- Each synapse corresponds to an elementary nonlinear function, approximating a step function, and depending on some parameters; this mimics the fact that a synapse can transmit more or less information, and does so only at a certain level of excitation; so a function is a combination of elementary nonlinear functions;
- The number of neurons can be very large nowadays, with millions of parameters, and actually large neuron networks have achieved amazing results these past few years;
- The optimization procedure is based on a gradient flow method, here called “back-propagation”.
I refer to the lecture of Yann LeCun for more information about networks and their use. I also refer to the lecture of Demis Hassabis for an in-depth discussion of the spectacular and instructive case of the AlphaGo program, which achieved world fame by demonstrating its super-human level at Go and showing at the same time what could be considered as creativity.
It is important to point out some conceptual differences between AlphaGo and a “classical” algorithmic approach to Go playing. AlphaGo achieved its super-human power by an extraordinarily intense training, taking primary examples from recorded Go games by humans. The particular rules which AlphaGo applies do depend on the particular examples that it was fed. But also, AlphaGo spent an enormous amount of time playing against himself and trying random departures from the sets of games it was given. Thus a good amount of randomness enters the making of AlphaGo, first through the selection of games it is primarily fed with, secondly through these random variations that it is trying.
4. Big Scientific Questions
The brilliance of programs such as AlphaGo, or the ever-increasing number of applications and programs which use modern AI, demonstrate the impact of these methods. But still this comes with big questions.
4.1. Why does it work so well? This question, which is formulated verbatim in Mallat’s contribution at the Collège de France, is on the lips of every researcher, especially since the surprise comeback of deep neuron networks. In fact, these methods are vexingly efficient, and took theoreticians off guard. For sure there is, among other things, an effect of the “Big” factor. It has been noted already some time ago that the most important asset of a database is its size; inaccuracies being washed out by the sheer number. With modern methods we also see that size does matter.
As Ollivier emphasizes in his own contribution, to better understand this question there is need for a much more conceptual modelling, with a geometric study of the phase space and the process.
A related question is: Which problems can be solved? Mallat likes to formulate this in term of three keywords which are well known to harmonic analysts: complexity, regularity, and approximation theorems. Working in the particular context of parsimony methods, Candes insists on three ingredients for success which seem important: (i) structured solutions (the fact that only a few parameters really count; mathematically speaking this would be, typically, about a matrix having small rank, or being very close to having small rank); (ii) the ability to use convex programming for computational purposes; (iii) incoherence, that is, the fact that the missing information does not present any particular pattern in respect to the key parameters. With a proper mathematical formalization of these assumptions, Candes and Tao are able to prove a few neat mathematical theorems showing accuracy of the reconstruction for “most” samples.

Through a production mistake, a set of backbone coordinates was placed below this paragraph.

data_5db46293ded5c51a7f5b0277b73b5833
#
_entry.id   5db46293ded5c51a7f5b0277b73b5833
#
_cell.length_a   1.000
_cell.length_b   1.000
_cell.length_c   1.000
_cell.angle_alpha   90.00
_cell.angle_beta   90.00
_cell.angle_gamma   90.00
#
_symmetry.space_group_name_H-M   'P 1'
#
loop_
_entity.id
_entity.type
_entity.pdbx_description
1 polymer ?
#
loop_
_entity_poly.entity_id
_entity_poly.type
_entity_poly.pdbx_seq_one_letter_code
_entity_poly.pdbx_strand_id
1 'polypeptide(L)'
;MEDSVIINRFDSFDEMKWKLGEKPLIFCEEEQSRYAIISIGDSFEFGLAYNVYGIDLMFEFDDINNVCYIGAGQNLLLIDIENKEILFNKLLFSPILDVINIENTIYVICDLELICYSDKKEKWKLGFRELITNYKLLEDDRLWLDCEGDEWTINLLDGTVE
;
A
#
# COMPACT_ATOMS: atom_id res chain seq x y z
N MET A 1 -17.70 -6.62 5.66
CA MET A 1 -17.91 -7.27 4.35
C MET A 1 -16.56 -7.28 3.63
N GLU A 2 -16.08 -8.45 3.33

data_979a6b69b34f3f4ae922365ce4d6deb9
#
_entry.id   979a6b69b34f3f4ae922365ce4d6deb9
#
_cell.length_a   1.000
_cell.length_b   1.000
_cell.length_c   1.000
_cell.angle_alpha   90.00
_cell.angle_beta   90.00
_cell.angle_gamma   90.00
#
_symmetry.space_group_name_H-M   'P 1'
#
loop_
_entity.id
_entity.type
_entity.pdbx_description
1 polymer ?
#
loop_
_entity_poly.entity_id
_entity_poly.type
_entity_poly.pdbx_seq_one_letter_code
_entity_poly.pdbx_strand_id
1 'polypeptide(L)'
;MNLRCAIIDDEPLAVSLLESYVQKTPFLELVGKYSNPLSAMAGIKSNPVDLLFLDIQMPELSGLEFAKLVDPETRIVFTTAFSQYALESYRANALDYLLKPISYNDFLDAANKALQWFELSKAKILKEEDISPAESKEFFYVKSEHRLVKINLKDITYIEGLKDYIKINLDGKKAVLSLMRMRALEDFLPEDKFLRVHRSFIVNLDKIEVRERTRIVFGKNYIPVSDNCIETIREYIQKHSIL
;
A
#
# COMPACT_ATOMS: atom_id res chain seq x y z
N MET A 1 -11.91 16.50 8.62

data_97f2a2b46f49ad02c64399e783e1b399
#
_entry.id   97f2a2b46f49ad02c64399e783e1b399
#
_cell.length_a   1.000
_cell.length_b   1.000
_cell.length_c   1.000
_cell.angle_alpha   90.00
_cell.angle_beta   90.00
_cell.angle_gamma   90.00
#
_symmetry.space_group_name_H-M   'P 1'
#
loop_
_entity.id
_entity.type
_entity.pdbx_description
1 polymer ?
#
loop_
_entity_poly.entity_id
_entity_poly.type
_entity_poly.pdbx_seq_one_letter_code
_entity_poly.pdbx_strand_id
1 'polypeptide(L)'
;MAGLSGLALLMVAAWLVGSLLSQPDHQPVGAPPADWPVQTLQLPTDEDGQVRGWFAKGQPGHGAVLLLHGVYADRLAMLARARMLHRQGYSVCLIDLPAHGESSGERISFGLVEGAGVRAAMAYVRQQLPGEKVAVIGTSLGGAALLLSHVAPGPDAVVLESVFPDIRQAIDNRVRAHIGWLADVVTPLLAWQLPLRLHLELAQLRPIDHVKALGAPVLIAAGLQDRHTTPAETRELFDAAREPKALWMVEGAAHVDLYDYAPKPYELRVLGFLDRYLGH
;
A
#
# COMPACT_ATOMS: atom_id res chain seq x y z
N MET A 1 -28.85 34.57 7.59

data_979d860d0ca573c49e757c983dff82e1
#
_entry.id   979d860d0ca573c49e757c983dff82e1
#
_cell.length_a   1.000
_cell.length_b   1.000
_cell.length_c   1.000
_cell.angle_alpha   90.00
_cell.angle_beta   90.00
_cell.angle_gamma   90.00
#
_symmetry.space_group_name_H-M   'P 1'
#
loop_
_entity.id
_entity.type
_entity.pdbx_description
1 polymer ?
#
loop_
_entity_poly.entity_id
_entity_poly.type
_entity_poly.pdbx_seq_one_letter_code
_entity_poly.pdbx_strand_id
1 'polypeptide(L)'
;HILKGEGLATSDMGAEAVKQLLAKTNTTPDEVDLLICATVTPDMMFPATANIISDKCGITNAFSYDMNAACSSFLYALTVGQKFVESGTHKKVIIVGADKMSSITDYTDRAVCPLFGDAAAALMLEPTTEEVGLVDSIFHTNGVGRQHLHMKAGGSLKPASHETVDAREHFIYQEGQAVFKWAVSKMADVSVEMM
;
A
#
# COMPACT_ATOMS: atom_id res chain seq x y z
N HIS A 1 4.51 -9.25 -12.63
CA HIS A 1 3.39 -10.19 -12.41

Yet another related question, obviously, is: can one make those algorithms more efficient? There is real motivation for this, as modern algorithms are, by any rate, inefficient: they are very demanding in terms of storage, go through datasets dozens or hundreds of times, use up absurdly enormous power if we compare them to a human brain, do not yet adapt to quantum algorithmics...
Part of this inefficiency is also due to the use of randomness, which is typical (randomness is inefficient but in complex phase spaces all other methods are usually worse). Arguably, it may also be due to the poor incorporation of rules and semantics in the search for representation.
4.2. MCMC methods. I would like to recall that MCMC methods were all the buzz in the 1990s to magically solve problems with large phase spaces. The articles by Persi Diaconis on this MCMC Revolution are very instructive.
Arguably, MCMC was a particular case of machine learning, with a modelling (the probability distribution) which was improving with the amount of data, using randomness and gradient flow optimization.
But the analogy does not stop here: some of the same questions as above were also central: Why does it work so well? Which are the geometrical or structural conditions which make it work well, and so on?
Diaconis, who became famous for his discovery of the cut-off effect in the convergence of Markov chains (that is, the fact that the convergence often occurs very rapidly after a certain time, going in a small number of iterations to “hardly mixed” to “very much mixed”), has been fascinated by the problem of mathematically explaining the efficiency of MCMC methods. Together with Michel Lebeau and other collaborators, he worked on analysing this in controlled cases with very simple rules. The results, which appeared on the prestigious journal Inventiones, are fascinating: even if the model is oversimplified, they are based on an amazing level of mathematical sophistication, and the convergence estimates are quite conservative. While these authors have established admirable pioneer work, it is likely that there is still room for huge improvements.
By analogy, the following question is very natural: Is there a sharp cut-off effect for AI algorithms, in terms of the size of the data, or the number of parameters?